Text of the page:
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LETTER
Year : 2014  |  Volume : 60  |  Issue : 2  |  Page : 226

A comment on "Does first line antiretroviral therapy increase the prevalence of cardiovascular risk factors in Indian patients?: A cross sectional study"


Department of Community Medicine, Dr. Rajendra Prasad Government Medical College, Kangra, Himachal Pradesh, India

Date of Web Publication13-May-2014

Correspondence Address:
Dr. S K Raina
Department of Community Medicine, Dr. Rajendra Prasad Government Medical College, Kangra, Himachal Pradesh
India
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Source of Support: None, Conflict of Interest: None


DOI: 10.4103/0022-3859.132392

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How to cite this article:
Raina S K. A comment on "Does first line antiretroviral therapy increase the prevalence of cardiovascular risk factors in Indian patients?: A cross sectional study". J Postgrad Med 2014;60:226

How to cite this URL:
Raina S K. A comment on "Does first line antiretroviral therapy increase the prevalence of cardiovascular risk factors in Indian patients?: A cross sectional study". J Postgrad Med [serial online] 2014 [cited 2019 Nov 17];60:226. Available from: http://www.jpgmonline.com/text.asp?2014/60/2/226/132392


Sir,

I went through an article entitled, "Does first line antiretroviral therapy increase the prevalence of cardiovascular risk factors in Indian patients?: A cross sectional study" published in J Postgrad Med (2013;59:258-62). [1] The article aims to study the prevalence of cardiovascular risk factors in patients on a combination of nucleoside reverse transcriptase inhibitors (NRTIs) and non-NRTIs (NNRTIs) - the standard combination first-line ART regimen used in tertiary referral centers. However, the methodology used to arrive at this stated aim seems inadequate.

There are many risk factors associated with coronary heart disease and stroke. Some risk factors such as family history, ethnicity, and age, cannot be changed. Other risk factors that can be treated or changed include tobacco exposure, high blood pressure (hypertension), high cholesterol, obesity, physical inactivity, diabetes, unhealthy diets, and harmful use of alcohol. [2]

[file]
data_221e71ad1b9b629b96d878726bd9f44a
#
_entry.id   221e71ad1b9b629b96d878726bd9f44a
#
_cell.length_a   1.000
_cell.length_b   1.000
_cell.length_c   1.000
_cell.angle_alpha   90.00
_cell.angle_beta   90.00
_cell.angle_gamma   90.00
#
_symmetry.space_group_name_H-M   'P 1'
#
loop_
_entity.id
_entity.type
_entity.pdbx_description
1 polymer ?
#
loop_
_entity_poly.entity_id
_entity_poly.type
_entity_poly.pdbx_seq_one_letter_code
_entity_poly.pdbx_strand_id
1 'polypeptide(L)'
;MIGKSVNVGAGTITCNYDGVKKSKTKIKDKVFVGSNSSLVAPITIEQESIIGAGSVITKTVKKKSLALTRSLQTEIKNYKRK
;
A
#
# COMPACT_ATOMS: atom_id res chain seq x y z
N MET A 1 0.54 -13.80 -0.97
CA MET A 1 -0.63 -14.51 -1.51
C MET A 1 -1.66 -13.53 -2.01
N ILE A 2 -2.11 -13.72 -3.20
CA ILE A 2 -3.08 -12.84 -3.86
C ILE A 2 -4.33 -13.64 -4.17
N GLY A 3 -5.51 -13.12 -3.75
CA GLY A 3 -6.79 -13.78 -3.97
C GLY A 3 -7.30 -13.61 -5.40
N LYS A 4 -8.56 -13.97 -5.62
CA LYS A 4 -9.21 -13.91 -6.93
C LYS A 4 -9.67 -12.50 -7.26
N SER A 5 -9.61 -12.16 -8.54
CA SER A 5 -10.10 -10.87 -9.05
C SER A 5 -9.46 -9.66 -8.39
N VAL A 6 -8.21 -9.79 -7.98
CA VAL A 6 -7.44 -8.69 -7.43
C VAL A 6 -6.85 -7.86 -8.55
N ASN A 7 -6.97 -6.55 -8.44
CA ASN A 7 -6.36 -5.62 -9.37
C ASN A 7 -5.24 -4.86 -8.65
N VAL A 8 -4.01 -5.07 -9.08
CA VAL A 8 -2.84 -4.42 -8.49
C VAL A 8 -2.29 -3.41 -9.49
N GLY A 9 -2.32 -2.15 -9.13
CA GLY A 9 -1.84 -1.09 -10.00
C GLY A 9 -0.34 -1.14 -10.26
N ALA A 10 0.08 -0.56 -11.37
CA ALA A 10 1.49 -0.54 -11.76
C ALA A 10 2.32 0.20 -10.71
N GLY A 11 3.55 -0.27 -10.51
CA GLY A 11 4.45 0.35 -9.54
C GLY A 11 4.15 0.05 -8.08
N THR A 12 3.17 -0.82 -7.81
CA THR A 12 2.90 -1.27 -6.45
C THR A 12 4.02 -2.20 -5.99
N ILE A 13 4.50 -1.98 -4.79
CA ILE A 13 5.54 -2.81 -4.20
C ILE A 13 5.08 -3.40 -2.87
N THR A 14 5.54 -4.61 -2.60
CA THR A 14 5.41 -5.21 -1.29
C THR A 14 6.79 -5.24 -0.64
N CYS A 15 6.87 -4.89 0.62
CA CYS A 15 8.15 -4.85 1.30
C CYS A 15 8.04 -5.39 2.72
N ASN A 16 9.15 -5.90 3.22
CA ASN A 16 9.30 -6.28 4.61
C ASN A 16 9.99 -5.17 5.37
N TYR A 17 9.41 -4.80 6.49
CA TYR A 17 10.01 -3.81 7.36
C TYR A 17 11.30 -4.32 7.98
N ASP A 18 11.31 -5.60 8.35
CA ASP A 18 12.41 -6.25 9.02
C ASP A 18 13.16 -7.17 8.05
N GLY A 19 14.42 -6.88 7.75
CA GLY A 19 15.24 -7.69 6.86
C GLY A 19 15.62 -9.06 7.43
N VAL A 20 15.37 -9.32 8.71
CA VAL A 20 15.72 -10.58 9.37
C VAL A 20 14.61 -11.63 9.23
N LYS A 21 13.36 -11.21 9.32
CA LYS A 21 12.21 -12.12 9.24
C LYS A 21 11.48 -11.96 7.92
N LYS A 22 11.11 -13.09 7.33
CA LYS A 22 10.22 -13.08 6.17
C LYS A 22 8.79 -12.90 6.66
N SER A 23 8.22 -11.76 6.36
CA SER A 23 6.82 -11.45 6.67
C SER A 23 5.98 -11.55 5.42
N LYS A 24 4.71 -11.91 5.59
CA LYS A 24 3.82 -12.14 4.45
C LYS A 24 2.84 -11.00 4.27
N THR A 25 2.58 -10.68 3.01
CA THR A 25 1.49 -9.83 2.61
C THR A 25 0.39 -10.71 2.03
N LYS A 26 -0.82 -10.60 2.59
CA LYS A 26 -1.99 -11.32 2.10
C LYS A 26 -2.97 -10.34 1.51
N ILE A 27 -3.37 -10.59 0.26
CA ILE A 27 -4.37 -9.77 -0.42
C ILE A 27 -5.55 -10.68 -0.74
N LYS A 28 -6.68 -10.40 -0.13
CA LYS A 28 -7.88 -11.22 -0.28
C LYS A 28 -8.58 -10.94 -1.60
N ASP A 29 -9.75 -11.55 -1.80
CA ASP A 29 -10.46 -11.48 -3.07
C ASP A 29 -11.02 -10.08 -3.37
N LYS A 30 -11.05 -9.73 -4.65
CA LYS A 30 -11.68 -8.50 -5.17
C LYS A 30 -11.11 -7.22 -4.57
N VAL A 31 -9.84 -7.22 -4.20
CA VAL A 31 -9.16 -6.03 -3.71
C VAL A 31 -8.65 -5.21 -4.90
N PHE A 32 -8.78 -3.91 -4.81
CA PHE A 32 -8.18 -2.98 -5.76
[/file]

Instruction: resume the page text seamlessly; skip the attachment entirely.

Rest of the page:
Any research planning to study the influence of first-line antiretroviral therapy on the prevalence of cardiovascular risk factors, needs to take into account the various risk factors as outlined above. Matching is an ideal way to compare the different groups, to arrive at 'risk because of a single factor'. However, matching needs to take care of all the other risk factors that may confuse the outcome of the study. This point has been overlooked in this study.

Matching is a statistical technique that is used to evaluate the effect of a treatment by comparing different study groups in an observational study (as was done in the present study, as per the authors) or quasi-experiment (i.e., when the treatment is not randomly assigned). The goal of matching is, to find one (or more) non-treated unit(s) for every treated unit, with similar observable characteristics, against whom the effect of the new observation can be assessed. By matching the treated units to similar non-treated units, a comparison of outcomes among different groups is made and the bias due to confounding is reduced.

 
 :: References Top

1.Carey R, Rupali P, Abraham OC, Kattula D. Does first line antiretroviral therapy increase the prevalence of cardiovascular risk factors in Indian patients?: A cross sectional study. J Postgrad Med 2013;59:258-62.  Back to cited text no. 1
[PUBMED]  Medknow Journal  
2.Cardiovascular risk factors. World Heart Foundation. Available from: www.world-heart-federation. [Last accessed on 2013 Dec 27].  Back to cited text no. 2
    




 

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Online since 12th February '04
2004 - Journal of Postgraduate Medicine
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